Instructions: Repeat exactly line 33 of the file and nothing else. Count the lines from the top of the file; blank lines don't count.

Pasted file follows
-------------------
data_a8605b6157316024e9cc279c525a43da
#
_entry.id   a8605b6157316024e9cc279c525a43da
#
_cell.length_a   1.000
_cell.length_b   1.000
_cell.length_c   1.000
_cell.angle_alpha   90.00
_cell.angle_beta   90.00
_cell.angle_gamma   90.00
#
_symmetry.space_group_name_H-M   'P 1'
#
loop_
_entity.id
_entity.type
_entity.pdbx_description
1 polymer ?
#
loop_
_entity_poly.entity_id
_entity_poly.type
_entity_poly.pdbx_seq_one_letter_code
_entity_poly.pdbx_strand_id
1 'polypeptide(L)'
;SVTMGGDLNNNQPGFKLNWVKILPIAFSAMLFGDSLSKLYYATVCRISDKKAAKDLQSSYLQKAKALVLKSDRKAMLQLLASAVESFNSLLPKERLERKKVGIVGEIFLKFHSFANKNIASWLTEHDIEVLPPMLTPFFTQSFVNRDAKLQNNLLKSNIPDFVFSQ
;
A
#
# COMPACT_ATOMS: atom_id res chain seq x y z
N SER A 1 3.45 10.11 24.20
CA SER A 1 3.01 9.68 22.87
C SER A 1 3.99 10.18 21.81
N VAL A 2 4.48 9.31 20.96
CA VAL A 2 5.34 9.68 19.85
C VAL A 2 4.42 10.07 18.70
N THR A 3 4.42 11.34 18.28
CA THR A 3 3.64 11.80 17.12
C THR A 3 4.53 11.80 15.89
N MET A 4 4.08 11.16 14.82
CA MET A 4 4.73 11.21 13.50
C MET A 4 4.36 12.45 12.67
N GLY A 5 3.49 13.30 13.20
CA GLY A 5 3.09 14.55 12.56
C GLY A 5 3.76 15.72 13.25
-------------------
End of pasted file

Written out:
C SER A 1 3.99 10.18 21.81